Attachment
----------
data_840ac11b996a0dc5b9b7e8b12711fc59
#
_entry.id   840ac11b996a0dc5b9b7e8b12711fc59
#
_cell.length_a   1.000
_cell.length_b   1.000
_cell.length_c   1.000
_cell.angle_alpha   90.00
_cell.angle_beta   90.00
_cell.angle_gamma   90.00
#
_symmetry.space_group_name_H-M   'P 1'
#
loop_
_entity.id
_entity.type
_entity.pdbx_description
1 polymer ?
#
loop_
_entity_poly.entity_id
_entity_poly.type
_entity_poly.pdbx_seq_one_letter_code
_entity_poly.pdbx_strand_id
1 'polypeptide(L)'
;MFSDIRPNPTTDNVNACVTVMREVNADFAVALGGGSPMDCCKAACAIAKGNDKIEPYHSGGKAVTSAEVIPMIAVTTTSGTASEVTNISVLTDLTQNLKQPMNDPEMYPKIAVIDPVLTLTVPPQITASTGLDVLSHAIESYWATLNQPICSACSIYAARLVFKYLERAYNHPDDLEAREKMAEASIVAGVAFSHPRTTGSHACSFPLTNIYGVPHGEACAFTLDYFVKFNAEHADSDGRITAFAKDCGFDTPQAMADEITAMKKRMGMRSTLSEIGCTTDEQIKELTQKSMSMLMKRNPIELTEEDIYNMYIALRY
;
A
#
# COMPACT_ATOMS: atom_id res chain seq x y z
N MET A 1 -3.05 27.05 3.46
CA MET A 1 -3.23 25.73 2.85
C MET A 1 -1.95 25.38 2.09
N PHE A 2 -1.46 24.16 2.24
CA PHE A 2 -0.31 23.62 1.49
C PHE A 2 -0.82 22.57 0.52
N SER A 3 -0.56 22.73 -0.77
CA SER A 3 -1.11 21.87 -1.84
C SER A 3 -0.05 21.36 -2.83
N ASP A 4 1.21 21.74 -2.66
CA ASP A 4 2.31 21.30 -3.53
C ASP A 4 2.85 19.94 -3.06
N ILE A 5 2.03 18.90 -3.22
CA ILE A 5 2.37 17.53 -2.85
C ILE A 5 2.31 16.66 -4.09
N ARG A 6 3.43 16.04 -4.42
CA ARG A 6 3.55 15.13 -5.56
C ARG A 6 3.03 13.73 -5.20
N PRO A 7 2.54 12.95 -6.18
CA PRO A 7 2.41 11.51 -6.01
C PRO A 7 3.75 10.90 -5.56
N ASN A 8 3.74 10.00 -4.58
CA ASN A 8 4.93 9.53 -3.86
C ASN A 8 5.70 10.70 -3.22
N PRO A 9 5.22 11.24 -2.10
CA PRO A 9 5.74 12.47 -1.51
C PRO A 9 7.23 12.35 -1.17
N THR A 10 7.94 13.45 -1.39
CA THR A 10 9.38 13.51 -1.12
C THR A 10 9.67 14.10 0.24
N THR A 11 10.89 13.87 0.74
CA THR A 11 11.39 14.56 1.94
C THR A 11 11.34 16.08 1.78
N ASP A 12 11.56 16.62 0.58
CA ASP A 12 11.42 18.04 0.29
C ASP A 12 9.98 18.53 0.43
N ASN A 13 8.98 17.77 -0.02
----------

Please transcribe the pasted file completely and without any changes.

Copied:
data_840ac11b996a0dc5b9b7e8b12711fc59
#
_entry.id   840ac11b996a0dc5b9b7e8b12711fc59
#
_cell.length_a   1.000
_cell.length_b   1.000
_cell.length_c   1.000
_cell.angle_alpha   90.00
_cell.angle_beta   90.00
_cell.angle_gamma   90.00
#
_symmetry.space_group_name_H-M   'P 1'
#
loop_
_entity.id
_entity.type
_entity.pdbx_description
1 polymer ?
#
loop_
_entity_poly.entity_id
_entity_poly.type
_entity_poly.pdbx_seq_one_letter_code
_entity_poly.pdbx_strand_id
1 'polypeptide(L)'
;MFSDIRPNPTTDNVNACVTVMREVNADFAVALGGGSPMDCCKAACAIAKGNDKIEPYHSGGKAVTSAEVIPMIAVTTTSGTASEVTNISVLTDLTQNLKQPMNDPEMYPKIAVIDPVLTLTVPPQITASTGLDVLSHAIESYWATLNQPICSACSIYAARLVFKYLERAYNHPDDLEAREKMAEASIVAGVAFSHPRTTGSHACSFPLTNIYGVPHGEACAFTLDYFVKFNAEHADSDGRITAFAKDCGFDTPQAMADEITAMKKRMGMRSTLSEIGCTTDEQIKELTQKSMSMLMKRNPIELTEEDIYNMYIALRY
;
A
#
# COMPACT_ATOMS: atom_id res chain seq x y z
N MET A 1 -3.05 27.05 3.46
CA MET A 1 -3.23 25.73 2.85
C MET A 1 -1.95 25.38 2.09
N PHE A 2 -1.46 24.16 2.24
CA PHE A 2 -0.31 23.62 1.49
C PHE A 2 -0.82 22.57 0.52
N SER A 3 -0.56 22.73 -0.77
CA SER A 3 -1.11 21.87 -1.84
C SER A 3 -0.05 21.36 -2.83
N ASP A 4 1.21 21.74 -2.66
CA ASP A 4 2.31 21.30 -3.53
C ASP A 4 2.85 19.94 -3.06
N ILE A 5 2.03 18.90 -3.22
CA ILE A 5 2.37 17.53 -2.85
C ILE A 5 2.31 16.66 -4.09
N ARG A 6 3.43 16.04 -4.42
CA ARG A 6 3.55 15.13 -5.56
C ARG A 6 3.03 13.73 -5.20
N PRO A 7 2.54 12.95 -6.18
CA PRO A 7 2.41 11.51 -6.01
C PRO A 7 3.75 10.90 -5.56
N ASN A 8 3.74 10.00 -4.58
CA ASN A 8 4.93 9.53 -3.86
C ASN A 8 5.70 10.70 -3.22
N PRO A 9 5.22 11.24 -2.10
CA PRO A 9 5.74 12.47 -1.51
C PRO A 9 7.23 12.35 -1.17
N THR A 10 7.94 13.45 -1.39
CA THR A 10 9.38 13.51 -1.12
C THR A 10 9.67 14.10 0.24
N THR A 11 10.89 13.87 0.74
CA THR A 11 11.39 14.56 1.94
C THR A 11 11.34 16.08 1.78
N ASP A 12 11.56 16.62 0.58
CA ASP A 12 11.42 18.04 0.29
C ASP A 12 9.98 18.53 0.43
N ASN A 13 8.98 17.77 -0.02